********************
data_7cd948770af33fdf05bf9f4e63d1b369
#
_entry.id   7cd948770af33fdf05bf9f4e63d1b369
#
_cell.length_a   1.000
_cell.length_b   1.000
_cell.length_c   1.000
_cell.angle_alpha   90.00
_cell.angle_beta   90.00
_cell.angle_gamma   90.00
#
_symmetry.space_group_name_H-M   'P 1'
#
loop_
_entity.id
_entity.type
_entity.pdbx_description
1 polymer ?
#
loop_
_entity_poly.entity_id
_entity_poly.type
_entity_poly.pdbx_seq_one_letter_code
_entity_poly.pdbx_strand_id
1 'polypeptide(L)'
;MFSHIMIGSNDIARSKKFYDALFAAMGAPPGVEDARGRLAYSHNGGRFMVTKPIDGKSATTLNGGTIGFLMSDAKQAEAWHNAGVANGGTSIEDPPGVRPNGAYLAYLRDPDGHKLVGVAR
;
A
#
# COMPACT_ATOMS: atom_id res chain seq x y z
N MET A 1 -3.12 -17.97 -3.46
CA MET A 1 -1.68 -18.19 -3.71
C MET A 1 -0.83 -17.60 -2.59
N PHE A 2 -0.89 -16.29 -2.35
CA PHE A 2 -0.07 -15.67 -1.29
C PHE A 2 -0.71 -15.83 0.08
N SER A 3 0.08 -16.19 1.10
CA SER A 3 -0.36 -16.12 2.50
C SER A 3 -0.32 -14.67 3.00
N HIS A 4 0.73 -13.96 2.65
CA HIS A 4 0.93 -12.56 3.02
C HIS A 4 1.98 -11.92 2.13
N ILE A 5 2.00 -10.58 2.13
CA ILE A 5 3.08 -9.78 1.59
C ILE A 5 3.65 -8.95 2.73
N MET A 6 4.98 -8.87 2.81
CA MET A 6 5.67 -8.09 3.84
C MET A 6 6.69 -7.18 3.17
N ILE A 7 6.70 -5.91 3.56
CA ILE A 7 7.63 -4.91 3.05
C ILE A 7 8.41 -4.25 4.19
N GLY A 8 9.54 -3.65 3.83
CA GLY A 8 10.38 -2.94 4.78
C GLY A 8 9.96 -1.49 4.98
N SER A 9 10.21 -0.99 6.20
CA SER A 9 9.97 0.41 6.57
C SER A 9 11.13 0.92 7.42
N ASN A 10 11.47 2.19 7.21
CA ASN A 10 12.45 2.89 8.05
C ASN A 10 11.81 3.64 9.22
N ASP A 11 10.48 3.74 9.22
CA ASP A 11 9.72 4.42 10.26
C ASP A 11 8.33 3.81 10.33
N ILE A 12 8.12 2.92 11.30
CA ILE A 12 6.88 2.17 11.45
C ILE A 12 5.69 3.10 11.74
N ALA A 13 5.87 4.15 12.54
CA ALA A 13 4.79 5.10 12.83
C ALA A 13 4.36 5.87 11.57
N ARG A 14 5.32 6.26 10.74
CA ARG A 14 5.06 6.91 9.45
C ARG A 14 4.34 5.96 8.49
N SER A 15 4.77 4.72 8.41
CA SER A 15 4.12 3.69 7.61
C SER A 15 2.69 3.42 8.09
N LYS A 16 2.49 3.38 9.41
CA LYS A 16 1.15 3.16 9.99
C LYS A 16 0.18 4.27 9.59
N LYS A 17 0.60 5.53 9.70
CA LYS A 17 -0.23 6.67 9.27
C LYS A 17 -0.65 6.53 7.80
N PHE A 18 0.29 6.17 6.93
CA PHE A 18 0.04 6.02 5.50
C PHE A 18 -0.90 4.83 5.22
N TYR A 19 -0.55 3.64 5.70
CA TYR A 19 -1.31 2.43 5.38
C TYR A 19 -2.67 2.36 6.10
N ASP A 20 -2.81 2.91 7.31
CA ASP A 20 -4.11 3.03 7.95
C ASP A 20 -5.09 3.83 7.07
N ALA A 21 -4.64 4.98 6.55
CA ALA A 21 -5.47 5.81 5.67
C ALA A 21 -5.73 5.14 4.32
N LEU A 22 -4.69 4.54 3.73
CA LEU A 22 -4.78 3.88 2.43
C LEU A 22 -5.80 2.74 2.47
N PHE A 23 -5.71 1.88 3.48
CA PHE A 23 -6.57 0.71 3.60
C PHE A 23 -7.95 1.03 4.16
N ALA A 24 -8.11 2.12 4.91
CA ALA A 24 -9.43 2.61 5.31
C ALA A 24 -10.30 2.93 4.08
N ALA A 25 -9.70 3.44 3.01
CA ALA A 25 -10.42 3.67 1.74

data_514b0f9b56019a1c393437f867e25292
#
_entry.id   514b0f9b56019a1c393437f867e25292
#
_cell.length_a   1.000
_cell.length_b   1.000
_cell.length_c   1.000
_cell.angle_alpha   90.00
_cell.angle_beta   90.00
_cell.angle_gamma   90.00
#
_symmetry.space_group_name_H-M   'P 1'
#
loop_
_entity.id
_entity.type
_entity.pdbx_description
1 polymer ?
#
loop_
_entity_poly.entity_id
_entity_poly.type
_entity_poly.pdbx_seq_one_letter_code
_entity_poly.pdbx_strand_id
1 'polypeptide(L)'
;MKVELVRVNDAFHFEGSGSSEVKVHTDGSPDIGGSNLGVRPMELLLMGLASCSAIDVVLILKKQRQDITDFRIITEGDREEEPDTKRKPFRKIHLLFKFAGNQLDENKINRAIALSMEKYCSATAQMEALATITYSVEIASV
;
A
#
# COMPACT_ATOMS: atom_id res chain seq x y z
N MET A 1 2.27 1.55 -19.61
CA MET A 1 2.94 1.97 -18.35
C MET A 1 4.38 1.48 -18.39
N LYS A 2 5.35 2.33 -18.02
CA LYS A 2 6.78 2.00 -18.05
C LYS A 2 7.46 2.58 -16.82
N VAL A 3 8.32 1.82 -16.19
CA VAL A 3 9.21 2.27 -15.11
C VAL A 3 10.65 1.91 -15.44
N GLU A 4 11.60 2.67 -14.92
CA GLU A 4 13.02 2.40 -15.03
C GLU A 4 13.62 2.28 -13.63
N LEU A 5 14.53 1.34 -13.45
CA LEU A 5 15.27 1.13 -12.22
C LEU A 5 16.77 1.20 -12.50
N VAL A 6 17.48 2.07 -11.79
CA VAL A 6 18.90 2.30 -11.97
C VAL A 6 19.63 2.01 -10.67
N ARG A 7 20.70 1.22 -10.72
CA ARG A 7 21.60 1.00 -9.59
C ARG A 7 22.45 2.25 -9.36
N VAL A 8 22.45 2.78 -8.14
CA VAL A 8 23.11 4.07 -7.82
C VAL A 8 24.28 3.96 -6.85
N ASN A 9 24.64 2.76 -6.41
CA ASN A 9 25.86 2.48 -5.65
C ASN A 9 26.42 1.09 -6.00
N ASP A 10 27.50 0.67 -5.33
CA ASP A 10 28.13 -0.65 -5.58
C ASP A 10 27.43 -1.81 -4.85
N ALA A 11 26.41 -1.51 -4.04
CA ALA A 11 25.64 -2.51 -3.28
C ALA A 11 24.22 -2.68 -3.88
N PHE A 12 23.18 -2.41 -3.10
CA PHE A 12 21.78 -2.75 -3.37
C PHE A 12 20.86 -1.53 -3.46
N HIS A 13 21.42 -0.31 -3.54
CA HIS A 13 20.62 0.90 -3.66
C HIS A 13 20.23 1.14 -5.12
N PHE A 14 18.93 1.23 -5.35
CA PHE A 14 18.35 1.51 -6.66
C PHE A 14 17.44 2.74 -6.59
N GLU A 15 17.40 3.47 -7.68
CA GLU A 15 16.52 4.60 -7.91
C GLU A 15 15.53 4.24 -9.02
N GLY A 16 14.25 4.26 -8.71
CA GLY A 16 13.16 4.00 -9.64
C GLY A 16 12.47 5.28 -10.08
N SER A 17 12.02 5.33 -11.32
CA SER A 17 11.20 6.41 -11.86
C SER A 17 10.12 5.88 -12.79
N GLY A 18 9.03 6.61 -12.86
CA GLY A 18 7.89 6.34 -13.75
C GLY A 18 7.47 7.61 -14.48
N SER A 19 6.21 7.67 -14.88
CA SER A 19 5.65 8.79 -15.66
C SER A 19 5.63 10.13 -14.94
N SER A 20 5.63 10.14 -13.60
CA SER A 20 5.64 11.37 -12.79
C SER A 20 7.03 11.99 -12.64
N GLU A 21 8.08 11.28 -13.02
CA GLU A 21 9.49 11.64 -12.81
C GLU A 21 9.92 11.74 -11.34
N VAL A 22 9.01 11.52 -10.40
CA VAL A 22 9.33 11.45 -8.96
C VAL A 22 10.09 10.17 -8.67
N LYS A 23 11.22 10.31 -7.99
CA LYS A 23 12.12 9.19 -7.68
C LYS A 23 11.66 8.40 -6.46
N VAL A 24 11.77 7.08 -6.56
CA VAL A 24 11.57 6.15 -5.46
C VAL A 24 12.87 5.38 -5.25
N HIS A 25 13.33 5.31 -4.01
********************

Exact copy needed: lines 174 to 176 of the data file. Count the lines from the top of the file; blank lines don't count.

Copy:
N PHE A 14 18.93 1.23 -5.35
CA PHE A 14 18.35 1.51 -6.66
C PHE A 14 17.44 2.74 -6.59